Tag Archives: influencing

Failing to Prepare the Ground

preparing ground

Do your planning and prepare your fields before building your house.
Proverbs 24:27

I’ve recently been observing a business saga that I fear isn’t destined to end well.  Sam, a sales and product development director, is preparing to submit an exciting new product proposal to his company.  If accepted, it could transform a significant aspect of company operations and further enhance its industry-leading standing.  Unfortunately, I believe Sam’s proposal is likely to be rejected for, as ground-breaking as his concept is, he has failed to prepare the ground so that the project might be accepted, take root, and bloom.

The Good

Sam’s idea represents the culmination of years of blood, sweat, and tears to understand and serve the needs of his customers.  The concept addresses their needs in a way that gives both his customers and his company a platform for growth and collaboration, and it pushes the state of the art in their field forward by several steps.

The Bad

The success of the venture depends heavily on a partnership with another organization.  However, the leadership of Sam’s company has a very negative Continue reading

Promotions That Change Lives

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A close colleague recently received a well-deserved promotion, and I am thrilled for her and her manager.  I believe that this sort of thing – “promotion” in the very best sense of the word – has the power to change careers … and lives.

Why Promotions Matter

It’s always nice to get a raise (more money) or a promotion (a loftier title and/or higher-level job responsibilities), of course.  But I find that when done thoughtfully and purposefully, it can be much more than a “nice to have” or a brief shot-in-the-arm for morale purposes.  In my friend’s case, the promotion:

  • Showed her that she and her contributions were valued by the organization
  • Gave her increased standing and confidence to interact with clients, colleagues, and vendors on a more equal footing as professional peers
  • Changed her own thinking about what future steps her career might hold in store —what possibilities could become realities for her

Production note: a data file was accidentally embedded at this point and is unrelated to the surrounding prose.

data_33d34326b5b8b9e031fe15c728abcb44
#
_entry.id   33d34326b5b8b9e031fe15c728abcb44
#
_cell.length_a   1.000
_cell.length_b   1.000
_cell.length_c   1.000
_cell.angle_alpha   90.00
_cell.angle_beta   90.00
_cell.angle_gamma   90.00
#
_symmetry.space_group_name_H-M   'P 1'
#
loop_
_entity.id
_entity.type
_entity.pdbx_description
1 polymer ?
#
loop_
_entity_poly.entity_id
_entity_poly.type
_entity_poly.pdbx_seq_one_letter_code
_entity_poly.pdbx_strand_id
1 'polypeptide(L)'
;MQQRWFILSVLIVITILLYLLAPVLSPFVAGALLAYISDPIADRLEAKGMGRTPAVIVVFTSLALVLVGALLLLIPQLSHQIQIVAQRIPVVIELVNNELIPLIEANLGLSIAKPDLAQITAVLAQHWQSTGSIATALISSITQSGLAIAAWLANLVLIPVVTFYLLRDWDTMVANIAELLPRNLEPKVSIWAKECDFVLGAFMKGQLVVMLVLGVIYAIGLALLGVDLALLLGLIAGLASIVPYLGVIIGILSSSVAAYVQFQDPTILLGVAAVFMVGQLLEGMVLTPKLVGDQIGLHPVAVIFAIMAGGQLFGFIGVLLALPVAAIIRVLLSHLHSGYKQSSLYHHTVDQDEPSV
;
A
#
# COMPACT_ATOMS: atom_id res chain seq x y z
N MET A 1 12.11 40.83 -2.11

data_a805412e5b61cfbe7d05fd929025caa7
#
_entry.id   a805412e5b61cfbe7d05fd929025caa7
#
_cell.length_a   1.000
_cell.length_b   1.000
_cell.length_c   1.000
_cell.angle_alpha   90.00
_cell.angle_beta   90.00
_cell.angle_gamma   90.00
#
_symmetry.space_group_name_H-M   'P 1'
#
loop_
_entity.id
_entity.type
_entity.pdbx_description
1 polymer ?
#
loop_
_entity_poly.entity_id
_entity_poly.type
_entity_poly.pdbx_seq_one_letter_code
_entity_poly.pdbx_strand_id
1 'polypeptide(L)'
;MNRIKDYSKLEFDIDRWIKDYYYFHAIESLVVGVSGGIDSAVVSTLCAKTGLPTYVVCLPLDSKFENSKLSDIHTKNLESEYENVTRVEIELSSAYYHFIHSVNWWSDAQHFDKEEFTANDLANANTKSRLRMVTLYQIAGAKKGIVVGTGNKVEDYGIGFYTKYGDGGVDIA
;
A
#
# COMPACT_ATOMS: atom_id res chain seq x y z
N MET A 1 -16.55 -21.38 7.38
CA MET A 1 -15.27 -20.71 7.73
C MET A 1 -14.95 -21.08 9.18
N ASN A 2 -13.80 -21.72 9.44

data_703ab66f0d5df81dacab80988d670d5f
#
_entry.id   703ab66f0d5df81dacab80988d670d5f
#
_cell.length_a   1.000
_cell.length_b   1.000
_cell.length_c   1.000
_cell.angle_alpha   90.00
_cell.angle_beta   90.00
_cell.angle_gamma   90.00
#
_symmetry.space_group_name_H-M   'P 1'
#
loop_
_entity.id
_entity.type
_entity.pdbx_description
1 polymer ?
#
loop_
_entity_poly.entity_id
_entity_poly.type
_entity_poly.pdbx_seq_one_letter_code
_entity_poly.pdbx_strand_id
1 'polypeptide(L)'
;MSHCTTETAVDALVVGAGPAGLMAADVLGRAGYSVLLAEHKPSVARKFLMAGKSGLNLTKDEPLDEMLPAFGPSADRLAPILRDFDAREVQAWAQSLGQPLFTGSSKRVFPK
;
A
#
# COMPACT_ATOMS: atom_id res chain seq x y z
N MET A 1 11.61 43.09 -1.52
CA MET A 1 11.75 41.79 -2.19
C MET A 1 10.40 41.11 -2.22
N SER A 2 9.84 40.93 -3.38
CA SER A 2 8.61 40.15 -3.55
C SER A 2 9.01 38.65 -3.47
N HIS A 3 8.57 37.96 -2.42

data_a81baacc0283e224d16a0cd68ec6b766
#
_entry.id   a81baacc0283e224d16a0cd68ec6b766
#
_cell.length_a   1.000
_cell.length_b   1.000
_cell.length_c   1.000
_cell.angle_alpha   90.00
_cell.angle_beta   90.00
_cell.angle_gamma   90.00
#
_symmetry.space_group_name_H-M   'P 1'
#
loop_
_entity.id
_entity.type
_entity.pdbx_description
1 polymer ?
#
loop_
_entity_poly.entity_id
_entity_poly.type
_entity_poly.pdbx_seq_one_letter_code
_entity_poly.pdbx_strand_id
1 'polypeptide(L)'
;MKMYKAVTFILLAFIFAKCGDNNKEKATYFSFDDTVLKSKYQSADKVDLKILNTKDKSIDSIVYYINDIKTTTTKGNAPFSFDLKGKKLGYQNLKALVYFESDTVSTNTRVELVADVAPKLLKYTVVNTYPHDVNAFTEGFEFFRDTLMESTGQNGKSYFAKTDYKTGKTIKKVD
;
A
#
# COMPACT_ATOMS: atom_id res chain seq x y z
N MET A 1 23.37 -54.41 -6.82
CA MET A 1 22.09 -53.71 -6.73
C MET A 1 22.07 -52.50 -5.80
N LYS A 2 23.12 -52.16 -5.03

• Increased her already strong appreciation for her manager, knowing that he had gone to bat for her when he didn’t have to
  • And, in part that she’s not aware of yet, the promotion sets her up for other jobs (inside and outside the company) for which holding her new title/level is an unstated (but very real) requirement.

In the manager’s case, the promotion demonstrated: Continue reading

Building Confidence

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We’re all familiar with the idea that part of a leader’s job is to build up the confidence of employees in the organization — particularly those just starting out in their careers.  A recent experience reminded me, however, that sometimes we also need to build up the confidence of those who we assume are already very confident: executives and other accomplished professionals.

When Things Get Overwhelming

I had the privilege of facilitating a two-day planning meeting for a group of executives contemplating a rather ambitious project: developing a training academy and certification program that would become the standard in their industry.  Working diligently in a very pleasant conference facility in the Arizona desert, the team soon had several whiteboard’s full of potential curriculum designs and course outlines spread around the boardroom.  As we did a brief re-cap before dinner, I was quite struck by the group’s reaction.  As each person took in the array of courses and materials noted on the boards, they vocalized a reaction I wasn’t expecting: they felt a bit overwhelmed.

I was quite startled by this.  The participants were all very accomplished in their field and prominent leaders in their respective organizations.  And yet, even for Continue reading

The Clarity of Power

NFL Commissioner, Roger Goodell

National Football League commissioner, Roger Goodell, recently issued fines and suspensions related to the “Bountygate” scandal that are unprecedented in league history in terms of their severity and scope.  Goodell’s strong action has given me pause to reflect on the clarity that power — when used prudently but decisively — can bring to an organization, providing both direction and calm.

Bountygate

In early March, the media began to report that a 3-year internal investigation by the NFL revealed the New Orleans Saints had offered “bounties” (cash bonuses) for injuries caused to opposing players.  A week or so into the media storm, Mr. Goodell announced suspensions and fines including: Saints general manager, 8 games; Saints head coach, Sean Payton, the entire 2012 season; and former Saints defensive coordinator, Greg Williams, indefinitely (but at least one year).  All were suspended without pay (in Payton’s case, costing him most of his $7.5 million annual salary).